Biophilia Through Human Technology
Research has shown that humans have an innate connection to our natural surroundings that must be maintained in order for us to perform at optimal levels in mood, cognisance, productivity, and over all wellbeing. This is referred to as biophilia. It has been said that technology permits human beings to experience simulated natural settings which can substitute for the real thing if a natural, outdoor environment is not available. It has been proposed that this can be achieved through videos and other visual and audio stimulation.
However, studies have shown that it’s perhaps not nearly as effective as the real McCoy. Opponents of this argument propose we disconnect from technology in order to experience biophilia, and that technological replacements to nature are in fact causing further reliance on technology to solve problems, therefore defeating the principle of biophilia entirely. In the wake of Arianna Huffington’s new book, Thrive (Harmony Book, 2014), this has many people reconsidering their technological dependency and unplugging to get back to nature and set positive examples for their children. Environmental generational amnesia is the description of the compounding disconnect that future generations experience through lowered standards of natural conservation, and their diminished attitudes towards what’s healthy for our biodiversity. This effect could lead to serious obstacles over time due to this psychological issue that may not even be recognized as a root cause of the problem.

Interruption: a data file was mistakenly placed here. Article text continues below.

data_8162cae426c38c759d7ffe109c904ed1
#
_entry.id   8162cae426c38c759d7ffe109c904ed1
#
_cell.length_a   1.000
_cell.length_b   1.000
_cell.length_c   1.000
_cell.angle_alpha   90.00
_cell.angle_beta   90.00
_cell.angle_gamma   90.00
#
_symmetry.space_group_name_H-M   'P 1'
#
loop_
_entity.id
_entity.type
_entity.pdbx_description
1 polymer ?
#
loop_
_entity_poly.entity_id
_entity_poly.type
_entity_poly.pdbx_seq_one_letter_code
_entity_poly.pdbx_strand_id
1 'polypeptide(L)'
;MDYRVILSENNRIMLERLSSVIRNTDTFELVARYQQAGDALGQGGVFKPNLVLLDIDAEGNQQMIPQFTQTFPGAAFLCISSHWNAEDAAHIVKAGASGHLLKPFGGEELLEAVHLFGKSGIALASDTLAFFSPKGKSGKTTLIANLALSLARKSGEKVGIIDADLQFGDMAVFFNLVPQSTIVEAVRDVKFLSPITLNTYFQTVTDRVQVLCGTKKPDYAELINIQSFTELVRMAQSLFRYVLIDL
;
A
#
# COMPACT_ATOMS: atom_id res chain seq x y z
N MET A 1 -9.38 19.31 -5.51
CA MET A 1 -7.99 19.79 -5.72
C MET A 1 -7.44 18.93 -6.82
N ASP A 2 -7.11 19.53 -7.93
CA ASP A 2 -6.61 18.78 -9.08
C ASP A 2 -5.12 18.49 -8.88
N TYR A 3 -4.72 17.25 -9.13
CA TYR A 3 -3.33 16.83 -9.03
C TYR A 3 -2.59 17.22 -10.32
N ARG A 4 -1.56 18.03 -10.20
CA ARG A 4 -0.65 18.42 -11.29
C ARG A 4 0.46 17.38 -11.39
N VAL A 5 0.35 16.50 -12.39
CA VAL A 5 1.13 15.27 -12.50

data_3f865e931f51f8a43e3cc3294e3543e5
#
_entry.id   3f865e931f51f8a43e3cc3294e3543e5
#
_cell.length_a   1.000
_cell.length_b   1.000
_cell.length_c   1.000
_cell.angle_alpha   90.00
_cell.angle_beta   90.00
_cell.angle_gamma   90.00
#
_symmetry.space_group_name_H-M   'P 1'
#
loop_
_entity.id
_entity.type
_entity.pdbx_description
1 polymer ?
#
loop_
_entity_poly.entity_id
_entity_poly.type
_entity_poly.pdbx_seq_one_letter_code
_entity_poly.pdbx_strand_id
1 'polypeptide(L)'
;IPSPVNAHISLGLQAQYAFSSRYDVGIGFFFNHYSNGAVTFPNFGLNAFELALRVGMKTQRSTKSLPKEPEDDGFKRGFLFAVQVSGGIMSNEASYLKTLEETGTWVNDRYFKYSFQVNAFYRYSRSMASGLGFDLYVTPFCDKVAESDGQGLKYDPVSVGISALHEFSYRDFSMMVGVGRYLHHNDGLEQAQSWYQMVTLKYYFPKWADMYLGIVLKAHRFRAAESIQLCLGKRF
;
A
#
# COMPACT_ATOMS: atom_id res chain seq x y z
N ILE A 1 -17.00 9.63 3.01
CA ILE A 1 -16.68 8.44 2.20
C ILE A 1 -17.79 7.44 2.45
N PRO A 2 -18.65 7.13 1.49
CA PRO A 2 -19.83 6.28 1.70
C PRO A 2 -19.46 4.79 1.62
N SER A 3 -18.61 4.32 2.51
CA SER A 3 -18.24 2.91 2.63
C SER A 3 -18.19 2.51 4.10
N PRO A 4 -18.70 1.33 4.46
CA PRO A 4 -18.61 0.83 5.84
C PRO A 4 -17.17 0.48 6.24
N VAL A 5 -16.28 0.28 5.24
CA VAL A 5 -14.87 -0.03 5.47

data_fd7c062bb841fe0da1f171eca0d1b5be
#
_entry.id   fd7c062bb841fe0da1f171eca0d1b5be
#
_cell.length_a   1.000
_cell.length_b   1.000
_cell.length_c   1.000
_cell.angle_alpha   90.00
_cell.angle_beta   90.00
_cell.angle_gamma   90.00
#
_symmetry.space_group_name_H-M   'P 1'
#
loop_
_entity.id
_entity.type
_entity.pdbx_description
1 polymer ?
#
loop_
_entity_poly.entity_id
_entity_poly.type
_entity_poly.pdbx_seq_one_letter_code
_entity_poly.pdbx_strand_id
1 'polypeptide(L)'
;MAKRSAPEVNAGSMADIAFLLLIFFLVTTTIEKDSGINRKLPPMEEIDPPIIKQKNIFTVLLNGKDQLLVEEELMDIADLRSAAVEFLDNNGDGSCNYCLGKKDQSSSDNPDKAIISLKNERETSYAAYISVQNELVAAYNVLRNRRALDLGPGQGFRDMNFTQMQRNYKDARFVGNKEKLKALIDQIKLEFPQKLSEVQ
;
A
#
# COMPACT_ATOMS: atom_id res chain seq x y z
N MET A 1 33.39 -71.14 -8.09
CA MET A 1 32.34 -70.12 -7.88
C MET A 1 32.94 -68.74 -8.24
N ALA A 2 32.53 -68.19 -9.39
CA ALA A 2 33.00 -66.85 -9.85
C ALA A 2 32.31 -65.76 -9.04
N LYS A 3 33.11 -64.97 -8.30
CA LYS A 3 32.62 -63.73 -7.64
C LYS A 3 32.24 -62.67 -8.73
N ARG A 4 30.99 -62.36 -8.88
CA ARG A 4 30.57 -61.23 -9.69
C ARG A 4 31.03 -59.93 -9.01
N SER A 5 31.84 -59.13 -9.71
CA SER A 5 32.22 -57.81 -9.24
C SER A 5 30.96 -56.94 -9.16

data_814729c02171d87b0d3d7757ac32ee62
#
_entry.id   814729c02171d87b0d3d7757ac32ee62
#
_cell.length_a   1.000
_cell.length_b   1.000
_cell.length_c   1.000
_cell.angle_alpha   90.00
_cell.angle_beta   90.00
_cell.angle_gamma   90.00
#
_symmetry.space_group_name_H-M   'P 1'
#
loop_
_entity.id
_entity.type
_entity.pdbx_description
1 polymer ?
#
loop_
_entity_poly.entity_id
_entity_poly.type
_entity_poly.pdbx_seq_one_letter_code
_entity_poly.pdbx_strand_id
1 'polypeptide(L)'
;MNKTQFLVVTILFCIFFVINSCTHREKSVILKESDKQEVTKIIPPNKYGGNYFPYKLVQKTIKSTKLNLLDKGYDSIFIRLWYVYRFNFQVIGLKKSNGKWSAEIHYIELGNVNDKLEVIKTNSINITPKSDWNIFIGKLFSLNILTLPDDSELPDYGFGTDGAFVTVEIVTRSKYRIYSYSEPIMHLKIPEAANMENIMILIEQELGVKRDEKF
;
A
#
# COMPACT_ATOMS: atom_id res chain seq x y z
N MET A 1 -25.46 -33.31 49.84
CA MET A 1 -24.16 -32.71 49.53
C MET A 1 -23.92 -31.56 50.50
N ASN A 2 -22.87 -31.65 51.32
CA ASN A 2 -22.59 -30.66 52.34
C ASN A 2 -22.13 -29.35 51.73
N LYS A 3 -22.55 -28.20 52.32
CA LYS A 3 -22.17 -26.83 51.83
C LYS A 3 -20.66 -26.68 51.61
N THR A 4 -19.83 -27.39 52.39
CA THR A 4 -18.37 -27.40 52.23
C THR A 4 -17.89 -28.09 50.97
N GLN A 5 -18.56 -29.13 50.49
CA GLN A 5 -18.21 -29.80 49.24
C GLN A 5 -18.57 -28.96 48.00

A Perfect pH Balance
We need to find a way to sustainably infuse human technology into our daily lives while still remaining conscious of the possible negative effects it has on our ability to live with fulfillment. Technology can be a great way to enhance our existence as long as we continue to develop in balanced manner. It’s our responsibility to teach upcoming generations of the power that technological evolution holds in how our future will eventually play out, and show them the role they too will one day play. It’s in this instance that as human beings we’re all the same, but it’s what we do with our knowledge and understanding that makes us different.